In China-the top egg-producing country-where about 24 million tonnes of eggs are produced annually, small-scale backyard family-type operations account for 80% of egg production. With urbanisation and growing affluence, China's demand for sophisticated layer production technology and equipment is expected to grow in tandem with its egg consumption.
 
Moba's recent campaign in China to explain why egg producers should grade eggs was a huge success. In penetrating new, large fast-growing markets, Moba's approach is to educate and provide information to producers, thus helping them to skip some parts of the learning curve that western companies went through. Many egg producers who are just starting to modernise their operations want to start on the right foot and hence welcome this approach.
 
Ernst explains that, "Our strategy is being near, making customers aware of what we are doing, not commercially focussing on our equipment, but rather, educating why our business is beneficial to them."
 
Further south, India is another giant emerging egg-producer in Asia. Despite having the lowest per capita egg consumption in Asia, this gives India's 1.2 billion population unsurpassed potential for market growth. Over the past 10 years, per capita egg consumption in India has doubled from 30 to 60, a figure not to be taken lightly, considering its population of over a billion people. Similarly, in Indonesia and Vietnam, consumption is low but is growing fast.
 
All these markets need to double their per capita egg consumption to reach western consumption levels. Some, like vegetarian majority India, have both a large population and limited protein intake options, thereby guaranteeing rapid egg demand growth for decades to come.
 
India, together with Mexico, Brazil and Russia, is gaining pace among the world's top egg-producers. In fact, Moba has had a stable and long period of big projects in Russia. In general, Eastern Europe, Asia and Latin America represent strong growth areas for the company.
 
But with developing market opportunities comes their rapid pace of change. Not only are global egg equipment suppliers like Moba consolidating, so are the egg supply chains found in rapidly growing economies.
 
"We used to sell five different machines to five different farms, suddenly they belong to one owner," says Ernst. "It is a general trend. There are fewer customers, but with new markets like Asia and Africa developing, it is quite balanced." As emerging market layer sector consolidation proceeds, it will emphasise egg processing scale, low shell breakage rates and product differentiation based on egg grading, all of which are strong points for Moba.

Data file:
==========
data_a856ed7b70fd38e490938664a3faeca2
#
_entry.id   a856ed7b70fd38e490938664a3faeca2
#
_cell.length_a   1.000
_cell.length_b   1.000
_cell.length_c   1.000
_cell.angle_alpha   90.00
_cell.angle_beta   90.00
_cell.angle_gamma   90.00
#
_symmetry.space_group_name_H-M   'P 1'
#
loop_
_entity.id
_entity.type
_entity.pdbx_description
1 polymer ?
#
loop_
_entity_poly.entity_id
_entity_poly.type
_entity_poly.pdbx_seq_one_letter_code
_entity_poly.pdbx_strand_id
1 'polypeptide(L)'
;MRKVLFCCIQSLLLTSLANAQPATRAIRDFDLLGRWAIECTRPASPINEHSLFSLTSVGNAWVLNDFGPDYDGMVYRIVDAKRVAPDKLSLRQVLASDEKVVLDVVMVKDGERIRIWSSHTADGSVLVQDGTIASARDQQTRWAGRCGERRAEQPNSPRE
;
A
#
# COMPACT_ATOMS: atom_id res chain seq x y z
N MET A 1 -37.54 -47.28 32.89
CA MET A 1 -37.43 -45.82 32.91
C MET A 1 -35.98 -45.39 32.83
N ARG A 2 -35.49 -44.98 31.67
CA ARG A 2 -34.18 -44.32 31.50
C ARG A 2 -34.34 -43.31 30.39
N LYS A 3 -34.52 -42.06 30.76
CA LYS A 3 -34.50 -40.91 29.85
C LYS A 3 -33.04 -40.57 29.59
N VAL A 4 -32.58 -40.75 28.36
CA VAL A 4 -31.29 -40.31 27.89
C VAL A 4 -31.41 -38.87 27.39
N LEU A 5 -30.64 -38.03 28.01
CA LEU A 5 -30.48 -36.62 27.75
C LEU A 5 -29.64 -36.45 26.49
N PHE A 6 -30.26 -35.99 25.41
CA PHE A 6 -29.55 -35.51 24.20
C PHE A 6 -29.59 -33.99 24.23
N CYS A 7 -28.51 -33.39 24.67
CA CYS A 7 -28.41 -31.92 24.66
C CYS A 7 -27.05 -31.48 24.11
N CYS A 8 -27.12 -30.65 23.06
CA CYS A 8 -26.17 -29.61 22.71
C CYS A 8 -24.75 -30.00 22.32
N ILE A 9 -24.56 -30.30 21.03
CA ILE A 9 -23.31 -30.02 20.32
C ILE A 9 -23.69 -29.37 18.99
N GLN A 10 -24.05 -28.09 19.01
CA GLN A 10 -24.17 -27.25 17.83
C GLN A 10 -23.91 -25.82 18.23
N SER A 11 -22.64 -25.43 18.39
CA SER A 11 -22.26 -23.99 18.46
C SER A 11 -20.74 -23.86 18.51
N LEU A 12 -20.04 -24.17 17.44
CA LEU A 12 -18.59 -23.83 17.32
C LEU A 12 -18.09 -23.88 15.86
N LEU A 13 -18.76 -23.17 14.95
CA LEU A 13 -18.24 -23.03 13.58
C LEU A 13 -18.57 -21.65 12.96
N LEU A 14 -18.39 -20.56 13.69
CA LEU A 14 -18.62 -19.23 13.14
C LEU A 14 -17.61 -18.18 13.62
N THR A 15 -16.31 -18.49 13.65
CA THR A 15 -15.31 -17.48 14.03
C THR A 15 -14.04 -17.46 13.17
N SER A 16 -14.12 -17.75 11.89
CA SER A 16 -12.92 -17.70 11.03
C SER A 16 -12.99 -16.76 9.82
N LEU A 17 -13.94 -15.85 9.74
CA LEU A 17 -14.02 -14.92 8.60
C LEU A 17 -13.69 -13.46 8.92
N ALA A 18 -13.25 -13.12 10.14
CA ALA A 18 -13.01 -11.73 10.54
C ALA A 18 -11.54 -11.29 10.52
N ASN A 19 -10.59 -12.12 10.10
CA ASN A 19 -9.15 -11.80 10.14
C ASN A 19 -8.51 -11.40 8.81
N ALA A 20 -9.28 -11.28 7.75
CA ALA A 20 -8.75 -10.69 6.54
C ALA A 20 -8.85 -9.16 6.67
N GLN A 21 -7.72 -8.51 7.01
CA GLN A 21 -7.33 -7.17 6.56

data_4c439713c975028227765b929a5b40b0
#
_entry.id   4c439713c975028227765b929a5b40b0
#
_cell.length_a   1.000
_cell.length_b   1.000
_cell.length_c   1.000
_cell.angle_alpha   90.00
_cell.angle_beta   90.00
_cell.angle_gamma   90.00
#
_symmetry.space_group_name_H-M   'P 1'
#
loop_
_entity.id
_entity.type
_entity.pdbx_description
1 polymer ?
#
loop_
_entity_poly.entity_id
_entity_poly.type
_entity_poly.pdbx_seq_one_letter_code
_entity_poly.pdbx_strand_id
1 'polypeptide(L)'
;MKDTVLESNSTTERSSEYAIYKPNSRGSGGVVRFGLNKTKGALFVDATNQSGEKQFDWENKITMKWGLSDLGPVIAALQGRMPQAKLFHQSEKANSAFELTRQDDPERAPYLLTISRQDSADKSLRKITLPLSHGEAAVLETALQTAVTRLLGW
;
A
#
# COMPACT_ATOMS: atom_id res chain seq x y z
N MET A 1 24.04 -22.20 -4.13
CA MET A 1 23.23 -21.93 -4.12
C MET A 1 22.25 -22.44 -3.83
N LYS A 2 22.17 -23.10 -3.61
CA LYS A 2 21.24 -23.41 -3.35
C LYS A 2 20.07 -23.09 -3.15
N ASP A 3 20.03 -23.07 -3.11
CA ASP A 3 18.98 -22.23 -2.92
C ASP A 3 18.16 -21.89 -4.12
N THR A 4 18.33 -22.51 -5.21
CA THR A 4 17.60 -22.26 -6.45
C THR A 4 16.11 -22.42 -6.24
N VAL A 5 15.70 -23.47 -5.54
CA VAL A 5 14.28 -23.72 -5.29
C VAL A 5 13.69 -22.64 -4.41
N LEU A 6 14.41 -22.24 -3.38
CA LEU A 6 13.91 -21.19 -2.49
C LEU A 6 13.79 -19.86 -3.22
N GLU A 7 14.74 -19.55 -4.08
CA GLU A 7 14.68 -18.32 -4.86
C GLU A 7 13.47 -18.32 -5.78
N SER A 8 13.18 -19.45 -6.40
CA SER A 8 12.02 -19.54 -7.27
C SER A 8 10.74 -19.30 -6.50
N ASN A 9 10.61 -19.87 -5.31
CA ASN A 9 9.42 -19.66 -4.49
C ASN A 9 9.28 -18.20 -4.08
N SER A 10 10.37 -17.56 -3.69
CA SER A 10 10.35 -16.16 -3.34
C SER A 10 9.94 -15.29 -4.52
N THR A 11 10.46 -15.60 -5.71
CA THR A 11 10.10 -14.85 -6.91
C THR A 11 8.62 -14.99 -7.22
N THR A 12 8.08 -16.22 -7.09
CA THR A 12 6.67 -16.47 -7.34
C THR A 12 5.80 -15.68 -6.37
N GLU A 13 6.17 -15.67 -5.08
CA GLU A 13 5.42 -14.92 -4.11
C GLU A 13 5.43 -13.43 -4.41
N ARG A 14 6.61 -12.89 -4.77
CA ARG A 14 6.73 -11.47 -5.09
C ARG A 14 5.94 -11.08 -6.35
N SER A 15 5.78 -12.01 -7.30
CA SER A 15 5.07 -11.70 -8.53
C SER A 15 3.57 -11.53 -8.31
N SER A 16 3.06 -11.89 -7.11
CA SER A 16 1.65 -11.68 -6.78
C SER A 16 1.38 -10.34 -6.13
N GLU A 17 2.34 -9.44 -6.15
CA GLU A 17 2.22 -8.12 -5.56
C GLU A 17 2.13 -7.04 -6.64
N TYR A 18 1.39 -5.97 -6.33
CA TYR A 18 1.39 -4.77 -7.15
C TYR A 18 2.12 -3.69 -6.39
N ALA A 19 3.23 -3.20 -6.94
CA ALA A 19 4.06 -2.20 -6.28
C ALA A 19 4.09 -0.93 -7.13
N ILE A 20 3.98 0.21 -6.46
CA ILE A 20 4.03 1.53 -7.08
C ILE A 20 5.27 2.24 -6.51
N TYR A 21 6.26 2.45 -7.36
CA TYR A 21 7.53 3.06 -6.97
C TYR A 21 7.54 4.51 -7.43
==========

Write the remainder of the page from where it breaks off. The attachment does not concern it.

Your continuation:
Machines built for the future
 
Towards this end, Moba recently started enhanced its offerings with regards to egg processing, breaking and product differentiation. In early 2012, Moba formed Moba Coenraadts when it took over Coenraadts, a manufacturer of egg processing equipment and peripherals. The acquisition strengthened Moba's egg processing capabilities, enabling it to introduce a new generation of egg breakers at the Eurotier 2012 exhibition.
 
Buisman relates, "Equipment is getting more complicated; customers want all kinds of features and functions, but in the end they want one little button to switch it on and off, it should be simple. So it's a natural thing to combine knowledge, to combine companies." To this end, the company views consolidation from the perspective of being able to provide one-stop solutions to customers; to provide everything they need to be successful.
 
Currently, in the United States, Europe and Japan, between 30% and 50% of eggs are further processed. However, in China, it is less than 1%. In emerging markets like Asia and Latin America, the proportion of eggs that undergo processing is still low.
 
But this is something that naturally will expand even faster than the rapidly growing egg markets of fast growing economies themselves. Demand for egg processing-and with it, egg grading-will grow in tandem with consumer food safety concerns, consumption of processed convenience foods and the rise of mass market retailers throughout Asia and Latin America. 
 
 
Statistics show that egg production is growing at an average of 2.4% annually. For liquid, frozen and powder products, consumption is growing at twice that rate. Especially in emerging economies transitioning to a processed food consumption lifestyle, the breaking and further processing of eggs will enjoy unprecedented growth potential.
 
Evidently, consumption for the cheapest source of protein is set to grow, be it in shell, frozen or liquid forms. Driven by continuous innovation, offering worldwide technical support and capitalising on the transformation of emerging economies' protein demand, Moba is very much positioned for growth.